- Silversides, C. R.
Forest Management Institute, Canadian Forestry Service
- Haig, R. A.
Great Lakes Research Centre, Canadian Forestry Service
In Canada the emphasis to date has been on the mechanization of harvesting operations and here cost reduction and high man-day productivity have been major concerns.
As Canada moves from an era of forest exploitation to one of forest management, the mechanization of silvicultural activities other than harvesting is gaining momentum.
The mechanization of harvesting operations has led to a reduction in the quality of manufacturing or conversion of trees, i.e., branch stubs and whole limbs left attached, percentage of decay in delivered wood has increased, blot and log lengths show marked variations when slashed mechanically.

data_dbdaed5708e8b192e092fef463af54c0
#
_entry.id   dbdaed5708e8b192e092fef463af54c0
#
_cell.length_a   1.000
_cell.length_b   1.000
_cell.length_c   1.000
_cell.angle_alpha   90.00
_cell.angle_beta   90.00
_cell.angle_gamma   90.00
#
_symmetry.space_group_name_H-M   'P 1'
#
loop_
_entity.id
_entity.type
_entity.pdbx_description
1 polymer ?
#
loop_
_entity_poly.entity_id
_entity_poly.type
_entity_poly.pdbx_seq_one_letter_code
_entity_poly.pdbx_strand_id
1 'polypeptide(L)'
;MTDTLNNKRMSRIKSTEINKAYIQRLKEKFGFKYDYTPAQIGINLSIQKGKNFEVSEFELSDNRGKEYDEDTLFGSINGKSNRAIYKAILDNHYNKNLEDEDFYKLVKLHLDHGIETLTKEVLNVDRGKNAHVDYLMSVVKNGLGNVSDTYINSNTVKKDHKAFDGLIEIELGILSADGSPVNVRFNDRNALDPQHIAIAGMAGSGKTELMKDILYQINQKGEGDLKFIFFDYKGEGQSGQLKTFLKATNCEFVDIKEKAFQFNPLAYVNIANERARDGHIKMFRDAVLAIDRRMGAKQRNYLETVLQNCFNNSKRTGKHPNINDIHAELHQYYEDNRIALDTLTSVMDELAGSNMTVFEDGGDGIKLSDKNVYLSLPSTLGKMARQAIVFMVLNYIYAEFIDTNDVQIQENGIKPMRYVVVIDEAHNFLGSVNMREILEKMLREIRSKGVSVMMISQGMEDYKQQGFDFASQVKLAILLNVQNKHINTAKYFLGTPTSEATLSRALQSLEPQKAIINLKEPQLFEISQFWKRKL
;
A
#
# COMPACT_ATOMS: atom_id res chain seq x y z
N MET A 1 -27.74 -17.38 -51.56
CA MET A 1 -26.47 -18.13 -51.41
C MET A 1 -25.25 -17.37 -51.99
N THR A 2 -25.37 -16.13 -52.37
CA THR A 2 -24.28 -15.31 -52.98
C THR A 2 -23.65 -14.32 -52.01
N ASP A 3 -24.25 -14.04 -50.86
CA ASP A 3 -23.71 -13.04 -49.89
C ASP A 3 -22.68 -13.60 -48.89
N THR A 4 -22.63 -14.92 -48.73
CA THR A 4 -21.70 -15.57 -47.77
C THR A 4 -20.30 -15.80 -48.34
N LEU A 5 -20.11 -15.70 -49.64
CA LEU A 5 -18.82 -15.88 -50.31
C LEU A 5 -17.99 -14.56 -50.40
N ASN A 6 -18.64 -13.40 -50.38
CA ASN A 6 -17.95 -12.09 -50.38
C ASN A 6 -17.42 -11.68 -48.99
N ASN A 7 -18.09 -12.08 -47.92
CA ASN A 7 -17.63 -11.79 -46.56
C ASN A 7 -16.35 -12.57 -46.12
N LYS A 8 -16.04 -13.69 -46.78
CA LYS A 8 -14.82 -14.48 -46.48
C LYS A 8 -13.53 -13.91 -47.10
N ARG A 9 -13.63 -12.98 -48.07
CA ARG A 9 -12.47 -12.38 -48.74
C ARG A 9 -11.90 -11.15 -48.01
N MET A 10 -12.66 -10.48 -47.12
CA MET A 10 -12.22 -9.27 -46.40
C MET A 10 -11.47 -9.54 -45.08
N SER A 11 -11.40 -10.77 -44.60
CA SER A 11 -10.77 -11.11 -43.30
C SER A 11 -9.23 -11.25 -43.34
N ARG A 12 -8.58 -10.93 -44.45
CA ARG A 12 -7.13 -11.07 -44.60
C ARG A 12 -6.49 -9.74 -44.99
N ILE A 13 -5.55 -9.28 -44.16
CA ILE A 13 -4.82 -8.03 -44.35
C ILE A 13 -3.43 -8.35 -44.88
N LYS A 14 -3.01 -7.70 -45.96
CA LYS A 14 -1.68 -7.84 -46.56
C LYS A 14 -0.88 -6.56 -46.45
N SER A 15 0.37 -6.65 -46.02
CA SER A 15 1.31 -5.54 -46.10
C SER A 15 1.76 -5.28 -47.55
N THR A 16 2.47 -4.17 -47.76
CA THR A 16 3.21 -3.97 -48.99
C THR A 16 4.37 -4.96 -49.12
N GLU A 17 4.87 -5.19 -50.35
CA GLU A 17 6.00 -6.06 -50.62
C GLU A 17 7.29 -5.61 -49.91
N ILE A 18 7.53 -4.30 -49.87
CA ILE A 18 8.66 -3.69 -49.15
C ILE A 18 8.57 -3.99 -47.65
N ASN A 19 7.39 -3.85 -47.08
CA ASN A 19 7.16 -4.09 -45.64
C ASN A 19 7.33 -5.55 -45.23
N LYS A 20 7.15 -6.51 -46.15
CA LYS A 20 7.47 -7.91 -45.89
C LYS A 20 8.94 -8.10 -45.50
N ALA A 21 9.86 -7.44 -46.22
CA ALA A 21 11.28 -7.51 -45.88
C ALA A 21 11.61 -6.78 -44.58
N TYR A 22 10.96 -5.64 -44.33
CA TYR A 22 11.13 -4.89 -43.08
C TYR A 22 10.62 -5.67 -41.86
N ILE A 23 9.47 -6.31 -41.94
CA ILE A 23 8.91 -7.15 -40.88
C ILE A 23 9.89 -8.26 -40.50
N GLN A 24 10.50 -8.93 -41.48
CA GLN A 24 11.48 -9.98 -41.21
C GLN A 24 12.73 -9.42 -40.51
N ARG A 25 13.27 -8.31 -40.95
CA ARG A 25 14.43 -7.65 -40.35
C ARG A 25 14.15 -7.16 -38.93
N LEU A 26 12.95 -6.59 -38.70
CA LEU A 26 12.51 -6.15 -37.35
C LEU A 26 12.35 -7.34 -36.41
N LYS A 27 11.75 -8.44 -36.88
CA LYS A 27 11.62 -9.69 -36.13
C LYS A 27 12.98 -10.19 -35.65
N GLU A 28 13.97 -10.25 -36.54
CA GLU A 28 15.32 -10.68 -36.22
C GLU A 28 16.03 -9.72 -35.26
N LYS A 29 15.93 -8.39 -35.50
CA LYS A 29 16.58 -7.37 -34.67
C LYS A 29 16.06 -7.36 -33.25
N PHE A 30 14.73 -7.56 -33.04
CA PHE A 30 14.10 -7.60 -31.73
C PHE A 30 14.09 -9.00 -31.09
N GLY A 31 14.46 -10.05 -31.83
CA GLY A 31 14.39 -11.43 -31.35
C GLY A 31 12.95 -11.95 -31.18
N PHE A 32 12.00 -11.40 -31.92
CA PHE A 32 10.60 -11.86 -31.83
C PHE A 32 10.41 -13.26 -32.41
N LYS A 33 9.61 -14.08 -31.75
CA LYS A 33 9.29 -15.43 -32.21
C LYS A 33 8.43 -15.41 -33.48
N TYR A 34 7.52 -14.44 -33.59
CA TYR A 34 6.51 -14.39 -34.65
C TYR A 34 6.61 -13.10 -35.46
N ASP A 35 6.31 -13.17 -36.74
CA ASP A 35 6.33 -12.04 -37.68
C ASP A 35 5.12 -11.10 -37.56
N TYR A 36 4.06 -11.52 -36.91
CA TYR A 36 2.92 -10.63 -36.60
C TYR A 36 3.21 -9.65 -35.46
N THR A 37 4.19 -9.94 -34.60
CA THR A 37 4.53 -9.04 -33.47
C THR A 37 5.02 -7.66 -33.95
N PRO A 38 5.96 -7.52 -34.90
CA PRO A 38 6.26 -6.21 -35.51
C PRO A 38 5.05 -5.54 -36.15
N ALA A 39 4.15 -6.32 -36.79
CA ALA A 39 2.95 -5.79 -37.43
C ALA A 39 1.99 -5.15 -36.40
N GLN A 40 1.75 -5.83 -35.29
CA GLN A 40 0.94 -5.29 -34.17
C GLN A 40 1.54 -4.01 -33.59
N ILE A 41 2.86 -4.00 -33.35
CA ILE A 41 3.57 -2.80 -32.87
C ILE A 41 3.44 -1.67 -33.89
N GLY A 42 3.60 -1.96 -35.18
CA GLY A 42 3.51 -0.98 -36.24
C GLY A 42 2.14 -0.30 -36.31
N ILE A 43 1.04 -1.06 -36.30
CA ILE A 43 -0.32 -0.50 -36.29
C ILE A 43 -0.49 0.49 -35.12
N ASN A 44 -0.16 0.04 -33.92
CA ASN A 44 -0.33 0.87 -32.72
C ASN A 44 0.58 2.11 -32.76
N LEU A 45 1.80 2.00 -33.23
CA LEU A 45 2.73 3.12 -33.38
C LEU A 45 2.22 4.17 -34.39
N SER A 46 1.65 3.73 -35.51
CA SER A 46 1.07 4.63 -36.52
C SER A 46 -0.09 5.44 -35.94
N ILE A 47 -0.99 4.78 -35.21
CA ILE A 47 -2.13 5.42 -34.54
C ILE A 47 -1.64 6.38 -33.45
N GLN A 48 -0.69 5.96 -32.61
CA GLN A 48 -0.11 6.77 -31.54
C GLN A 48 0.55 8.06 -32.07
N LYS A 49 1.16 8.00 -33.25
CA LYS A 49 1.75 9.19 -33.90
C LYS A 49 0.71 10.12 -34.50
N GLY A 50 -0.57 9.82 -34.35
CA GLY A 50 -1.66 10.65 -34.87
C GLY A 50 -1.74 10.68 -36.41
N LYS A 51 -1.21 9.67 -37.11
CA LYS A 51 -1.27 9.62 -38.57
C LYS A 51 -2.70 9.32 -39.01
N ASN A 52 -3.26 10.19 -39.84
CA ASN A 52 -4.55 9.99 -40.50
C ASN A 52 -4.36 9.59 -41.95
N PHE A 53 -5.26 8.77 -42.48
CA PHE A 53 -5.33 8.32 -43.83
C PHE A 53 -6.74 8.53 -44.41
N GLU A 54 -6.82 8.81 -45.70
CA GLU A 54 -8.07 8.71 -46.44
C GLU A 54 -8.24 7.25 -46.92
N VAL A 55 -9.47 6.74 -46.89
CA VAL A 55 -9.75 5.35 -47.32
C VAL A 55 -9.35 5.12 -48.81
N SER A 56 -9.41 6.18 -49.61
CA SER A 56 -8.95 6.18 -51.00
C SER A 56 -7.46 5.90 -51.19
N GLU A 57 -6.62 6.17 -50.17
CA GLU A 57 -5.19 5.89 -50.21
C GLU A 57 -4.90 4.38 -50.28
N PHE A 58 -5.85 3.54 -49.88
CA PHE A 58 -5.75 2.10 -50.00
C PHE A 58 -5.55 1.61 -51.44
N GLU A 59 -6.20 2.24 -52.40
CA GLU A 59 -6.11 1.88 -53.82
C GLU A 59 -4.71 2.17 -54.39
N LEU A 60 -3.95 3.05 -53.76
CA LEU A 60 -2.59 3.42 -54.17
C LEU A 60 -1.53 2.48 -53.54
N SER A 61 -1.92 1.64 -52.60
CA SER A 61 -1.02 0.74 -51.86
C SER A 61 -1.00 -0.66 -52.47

On the other hand the mechanization of silviculture can only be justified if high standards of performance can be achieved. Harvesting is concerned with here and now while silvicultural operations are concerned with the future. In such operations biological constraints play a much more important part than immediate cost and productivity. However, indications are that silviculture and mechanization are not incompatible, and an accelerating rate of development is expected.